A way forward is found in the inner connection between Christ's sacrifice and our continuing self-offering. The new United Methodist text makes this explicit: As we remember and "experience anew" the reality of Jesus Christ in the sacramental sign-action we pray that God will accept "this, our sacrifice of praise and thanksgiving, which we offer in union with Christ's offering for us, a living and holy surrender of ourselves." This is characteristically Wesleyan; but it is also clearly expressed in the Constitution on the Sacred Liturgy, par. 48. Our offering is always in union with Christ's offering. We both understand that as Christ offers himself, so our response in the communal enactment of his memorial (anamnesis) is itself sacrificial in character. It is sacrificial in the senses of both Christian worship and behavior. Only through Christ's sacrificial offering in his full life, passion and death and resurrection is the church able to offer any sacrifice of praise and thanksgiving. Both Roman Catholic and United Methodist understanding stresses that the church's offering of Christ's sacrifice does not repeat the death, but rather proclaims and shows forth the redemptive mystery of Christ's self-giving for us.
The worship character of eucharistic sacrifice, expressed by traditional Roman Catholic teaching, is thus joined more clearly to the United Methodist accent on ethical sacrifice-the self-surrender to God in service of neighbor. Both accents are necessary for a deeper understanding of Christ's continuing, active and redeeming presence, his intercession for the world. This belief is acknowledged and enacted by the church's eucharistic celebrations.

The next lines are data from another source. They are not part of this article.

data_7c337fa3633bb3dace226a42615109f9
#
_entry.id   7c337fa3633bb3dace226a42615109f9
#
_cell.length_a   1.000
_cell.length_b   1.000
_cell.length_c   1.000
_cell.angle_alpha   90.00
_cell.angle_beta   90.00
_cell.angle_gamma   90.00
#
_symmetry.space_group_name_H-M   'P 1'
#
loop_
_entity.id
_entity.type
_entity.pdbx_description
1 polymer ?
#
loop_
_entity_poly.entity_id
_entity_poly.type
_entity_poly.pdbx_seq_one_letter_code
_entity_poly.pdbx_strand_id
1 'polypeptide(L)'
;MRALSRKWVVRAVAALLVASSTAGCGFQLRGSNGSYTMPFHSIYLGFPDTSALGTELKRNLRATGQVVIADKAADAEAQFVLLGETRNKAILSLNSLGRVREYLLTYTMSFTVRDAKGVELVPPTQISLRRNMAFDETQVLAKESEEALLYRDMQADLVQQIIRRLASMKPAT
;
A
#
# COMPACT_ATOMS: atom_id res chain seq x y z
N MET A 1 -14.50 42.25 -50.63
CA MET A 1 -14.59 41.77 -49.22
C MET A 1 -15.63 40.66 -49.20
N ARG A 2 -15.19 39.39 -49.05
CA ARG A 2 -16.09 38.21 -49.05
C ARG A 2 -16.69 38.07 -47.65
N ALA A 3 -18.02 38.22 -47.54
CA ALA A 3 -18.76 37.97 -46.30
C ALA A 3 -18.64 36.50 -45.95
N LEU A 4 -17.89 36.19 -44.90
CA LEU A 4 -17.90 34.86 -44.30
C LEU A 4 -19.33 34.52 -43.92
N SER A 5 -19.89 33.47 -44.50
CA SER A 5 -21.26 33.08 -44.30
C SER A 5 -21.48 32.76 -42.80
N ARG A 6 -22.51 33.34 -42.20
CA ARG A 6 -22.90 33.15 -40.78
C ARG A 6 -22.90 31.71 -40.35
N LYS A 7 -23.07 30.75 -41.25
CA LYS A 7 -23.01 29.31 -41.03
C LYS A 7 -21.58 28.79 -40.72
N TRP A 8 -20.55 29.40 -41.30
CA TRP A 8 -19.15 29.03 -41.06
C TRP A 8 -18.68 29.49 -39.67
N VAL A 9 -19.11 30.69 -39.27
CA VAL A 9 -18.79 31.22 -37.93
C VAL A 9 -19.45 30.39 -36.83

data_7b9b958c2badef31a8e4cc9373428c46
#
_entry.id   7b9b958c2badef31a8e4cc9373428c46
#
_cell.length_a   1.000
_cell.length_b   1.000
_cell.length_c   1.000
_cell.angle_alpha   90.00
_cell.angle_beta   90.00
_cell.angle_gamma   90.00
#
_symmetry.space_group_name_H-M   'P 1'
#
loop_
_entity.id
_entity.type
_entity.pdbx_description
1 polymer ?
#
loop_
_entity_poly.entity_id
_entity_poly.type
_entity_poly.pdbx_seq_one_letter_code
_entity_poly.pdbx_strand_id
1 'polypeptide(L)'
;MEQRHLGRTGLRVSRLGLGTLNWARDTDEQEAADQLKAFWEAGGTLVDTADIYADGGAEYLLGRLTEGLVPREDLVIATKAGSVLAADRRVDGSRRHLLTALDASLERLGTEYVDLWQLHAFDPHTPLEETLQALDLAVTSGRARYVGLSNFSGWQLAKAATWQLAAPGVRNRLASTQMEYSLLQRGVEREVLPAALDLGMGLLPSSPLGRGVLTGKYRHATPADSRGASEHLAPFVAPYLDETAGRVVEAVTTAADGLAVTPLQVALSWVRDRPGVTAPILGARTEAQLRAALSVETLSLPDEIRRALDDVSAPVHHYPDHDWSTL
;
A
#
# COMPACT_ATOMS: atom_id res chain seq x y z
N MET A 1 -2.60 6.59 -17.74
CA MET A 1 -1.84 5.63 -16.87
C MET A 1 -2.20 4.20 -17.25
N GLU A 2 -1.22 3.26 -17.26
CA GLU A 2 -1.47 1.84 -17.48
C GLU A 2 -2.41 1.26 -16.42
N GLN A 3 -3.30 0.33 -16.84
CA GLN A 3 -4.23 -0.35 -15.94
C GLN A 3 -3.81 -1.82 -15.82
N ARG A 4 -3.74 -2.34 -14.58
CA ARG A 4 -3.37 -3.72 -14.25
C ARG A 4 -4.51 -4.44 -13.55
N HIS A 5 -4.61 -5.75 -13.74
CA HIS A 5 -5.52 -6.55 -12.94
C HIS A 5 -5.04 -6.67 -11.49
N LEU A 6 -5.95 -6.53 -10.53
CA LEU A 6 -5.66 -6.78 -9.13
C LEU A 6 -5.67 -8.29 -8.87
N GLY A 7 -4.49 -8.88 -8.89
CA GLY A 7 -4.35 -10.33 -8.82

The two churches do not have doctrinal agreement about the specific sense in which the offering of the church is the full offering of Christ. Yet it is clear for both churches that the Holy Spirit in the gathered community makes real what Christ has gained for us (as "all benefits of his passion"). This understanding is the basis for exploring the relationship between ecclesiology and the nature of the eucharistic sacrifice. For both word and sacrament are made efficacious, are "realized," as Wesley said, by the action of God the Holy Spirit.
Faith and the Eucharist